The combination of declining East Coast all-water ocean rates caused by capacity increases, and the refusal of railroads to counter by lowering their intermodal rates from the West Coast, is improving the competitiveness of East Coast ports in serving interior destinations. Carriers beginning in June 2016 more than doubled the size of their East Coast vessels from 5,000-TEU capacity before the canal was widened to 10,000- to 14,000-TEU capacity. Vessels on West Coast services have been at the higher level for the past five years. As carriers compete to fill the new capacity to the East Coast, they are engaged in a rate war.

Expansion of the Panama Canal in June 2016 was a game-changer, Davies said, because it not only resulted in a quantum leap in vessel size on all-water services to 14,000 TEU, but a shift of traffic from the longer Suez routing to the Panama Canal improved average transit times by about four days. This mitigated some of the natural advantage West Coast ports enjoy on trans-Pacific services from Asia to interior destinations.

Loss of market share on the highly competitive trans-Pacific services accelerated this past year with the Panama Canal expansion despite the relatively inelastic nature of most Southern California imports from Asia. “POLA/POLB market share fell from 46.2 percent in the first quarter of 2016 to 44.2 percent in the first quarter of 2017, in spite of the low elasticity, due to significant reductions in the West Coast advantage over East/Gulf coast ports in ocean shipping costs following opening of the Panama Canal expansion,” Davies said.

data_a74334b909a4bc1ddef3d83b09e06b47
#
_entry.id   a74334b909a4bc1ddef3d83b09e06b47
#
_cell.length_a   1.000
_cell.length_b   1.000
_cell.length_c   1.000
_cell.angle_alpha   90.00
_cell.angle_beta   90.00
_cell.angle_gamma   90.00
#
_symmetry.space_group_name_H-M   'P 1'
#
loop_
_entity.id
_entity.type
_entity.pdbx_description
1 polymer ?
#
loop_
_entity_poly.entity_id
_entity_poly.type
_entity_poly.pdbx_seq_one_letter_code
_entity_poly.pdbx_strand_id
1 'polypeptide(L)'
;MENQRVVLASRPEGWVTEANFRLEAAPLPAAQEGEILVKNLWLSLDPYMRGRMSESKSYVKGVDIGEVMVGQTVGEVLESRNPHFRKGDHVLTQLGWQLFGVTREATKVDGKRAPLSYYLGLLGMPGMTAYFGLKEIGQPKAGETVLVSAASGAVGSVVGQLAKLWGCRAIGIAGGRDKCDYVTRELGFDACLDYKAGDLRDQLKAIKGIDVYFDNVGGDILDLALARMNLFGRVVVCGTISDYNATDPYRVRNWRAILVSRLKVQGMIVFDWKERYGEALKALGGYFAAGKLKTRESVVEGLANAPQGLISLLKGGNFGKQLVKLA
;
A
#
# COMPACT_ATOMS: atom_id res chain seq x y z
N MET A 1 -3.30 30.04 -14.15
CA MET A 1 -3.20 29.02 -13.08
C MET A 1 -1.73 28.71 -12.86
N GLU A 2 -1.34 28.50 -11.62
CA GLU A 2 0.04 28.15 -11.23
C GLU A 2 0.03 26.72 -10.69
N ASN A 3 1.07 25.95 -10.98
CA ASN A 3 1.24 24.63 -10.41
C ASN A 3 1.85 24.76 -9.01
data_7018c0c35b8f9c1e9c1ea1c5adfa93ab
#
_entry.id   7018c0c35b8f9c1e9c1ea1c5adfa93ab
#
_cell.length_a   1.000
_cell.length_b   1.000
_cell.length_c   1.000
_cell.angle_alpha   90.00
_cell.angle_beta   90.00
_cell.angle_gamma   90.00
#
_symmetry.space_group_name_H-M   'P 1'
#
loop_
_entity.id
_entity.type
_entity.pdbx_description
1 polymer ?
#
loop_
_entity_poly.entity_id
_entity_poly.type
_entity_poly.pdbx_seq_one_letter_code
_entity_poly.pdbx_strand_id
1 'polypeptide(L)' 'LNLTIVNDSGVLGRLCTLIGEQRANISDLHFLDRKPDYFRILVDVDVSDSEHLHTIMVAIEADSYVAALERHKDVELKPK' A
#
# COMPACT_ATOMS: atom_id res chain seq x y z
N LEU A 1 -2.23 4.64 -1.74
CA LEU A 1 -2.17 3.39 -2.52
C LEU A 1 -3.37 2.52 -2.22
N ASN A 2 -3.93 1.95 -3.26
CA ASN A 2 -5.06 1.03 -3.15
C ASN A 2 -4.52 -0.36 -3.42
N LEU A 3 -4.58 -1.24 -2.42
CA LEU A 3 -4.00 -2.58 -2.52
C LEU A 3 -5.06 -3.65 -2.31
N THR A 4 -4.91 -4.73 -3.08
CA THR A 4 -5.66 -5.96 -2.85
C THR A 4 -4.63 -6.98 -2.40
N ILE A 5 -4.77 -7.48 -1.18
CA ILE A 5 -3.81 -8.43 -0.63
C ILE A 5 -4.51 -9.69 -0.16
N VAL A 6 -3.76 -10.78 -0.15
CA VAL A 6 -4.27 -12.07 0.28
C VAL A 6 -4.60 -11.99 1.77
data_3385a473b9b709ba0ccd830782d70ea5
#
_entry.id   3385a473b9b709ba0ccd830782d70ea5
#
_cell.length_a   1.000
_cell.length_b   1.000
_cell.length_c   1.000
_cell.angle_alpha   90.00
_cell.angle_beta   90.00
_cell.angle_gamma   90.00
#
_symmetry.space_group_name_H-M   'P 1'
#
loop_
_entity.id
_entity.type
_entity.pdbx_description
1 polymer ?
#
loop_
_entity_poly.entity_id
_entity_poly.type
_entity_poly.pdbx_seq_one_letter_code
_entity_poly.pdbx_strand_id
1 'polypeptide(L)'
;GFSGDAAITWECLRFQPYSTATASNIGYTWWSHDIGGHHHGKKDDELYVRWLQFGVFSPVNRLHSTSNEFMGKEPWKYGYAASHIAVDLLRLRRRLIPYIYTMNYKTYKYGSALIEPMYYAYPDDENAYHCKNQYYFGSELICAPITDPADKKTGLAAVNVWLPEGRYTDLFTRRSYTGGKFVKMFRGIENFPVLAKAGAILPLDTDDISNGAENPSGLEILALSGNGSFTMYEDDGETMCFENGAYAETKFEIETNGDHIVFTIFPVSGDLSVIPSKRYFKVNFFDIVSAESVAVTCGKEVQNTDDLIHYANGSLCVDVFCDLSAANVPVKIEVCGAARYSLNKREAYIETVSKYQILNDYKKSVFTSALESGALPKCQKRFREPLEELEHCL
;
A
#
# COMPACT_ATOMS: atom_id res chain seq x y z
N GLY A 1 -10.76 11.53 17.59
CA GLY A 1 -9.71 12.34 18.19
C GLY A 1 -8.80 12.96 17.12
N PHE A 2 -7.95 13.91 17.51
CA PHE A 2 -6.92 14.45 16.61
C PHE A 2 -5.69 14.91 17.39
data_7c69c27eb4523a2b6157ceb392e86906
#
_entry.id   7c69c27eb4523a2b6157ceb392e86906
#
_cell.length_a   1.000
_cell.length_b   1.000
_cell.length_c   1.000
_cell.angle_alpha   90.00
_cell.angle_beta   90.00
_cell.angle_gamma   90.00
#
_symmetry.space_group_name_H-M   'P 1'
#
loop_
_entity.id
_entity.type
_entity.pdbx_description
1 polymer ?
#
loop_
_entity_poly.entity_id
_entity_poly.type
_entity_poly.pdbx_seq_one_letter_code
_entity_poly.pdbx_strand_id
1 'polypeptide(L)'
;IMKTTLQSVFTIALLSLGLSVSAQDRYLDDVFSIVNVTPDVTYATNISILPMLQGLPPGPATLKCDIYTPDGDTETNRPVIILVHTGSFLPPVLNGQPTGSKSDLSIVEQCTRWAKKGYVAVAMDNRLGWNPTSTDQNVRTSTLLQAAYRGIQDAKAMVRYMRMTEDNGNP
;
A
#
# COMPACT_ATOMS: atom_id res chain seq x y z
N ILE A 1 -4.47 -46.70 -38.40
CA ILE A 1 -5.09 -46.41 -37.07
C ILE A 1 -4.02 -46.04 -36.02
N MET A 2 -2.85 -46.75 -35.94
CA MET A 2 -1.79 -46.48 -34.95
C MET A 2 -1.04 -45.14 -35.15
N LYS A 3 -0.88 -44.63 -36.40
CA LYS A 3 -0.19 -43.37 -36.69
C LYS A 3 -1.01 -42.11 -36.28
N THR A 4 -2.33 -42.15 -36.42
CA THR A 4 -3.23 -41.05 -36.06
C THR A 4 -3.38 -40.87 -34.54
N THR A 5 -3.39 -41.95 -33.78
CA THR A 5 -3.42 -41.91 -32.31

He said that in this new environment even the largest interior load center, Chicago, could be in play now between Los Angeles-Long Beach and New York-New Jersey. Chicago in 2014 accounted for 46 percent of of the intermodal traffic from Los Angeles-Long Beach, according to a study by Mercator, he said. However, due to declining all-water ocean rates to New York-New Jersey, and reduced transit times, Chicago is becoming a bi-coastal battleground, he said.

Southern California for more than a decade now has, by necessity, relied on fees to fund costly environmental and traffic-mitigation projects. The $2.2 billion Alameda Corridor, a 20-mile rail project that eliminated 200 at-grade street crossings and expedites the transit of intermodal trains to the transcontinental network, helped to put Los Angeles-Long Beach on the map since 2002 as the leading gateway for Asian imports moving to the eastern half of the country.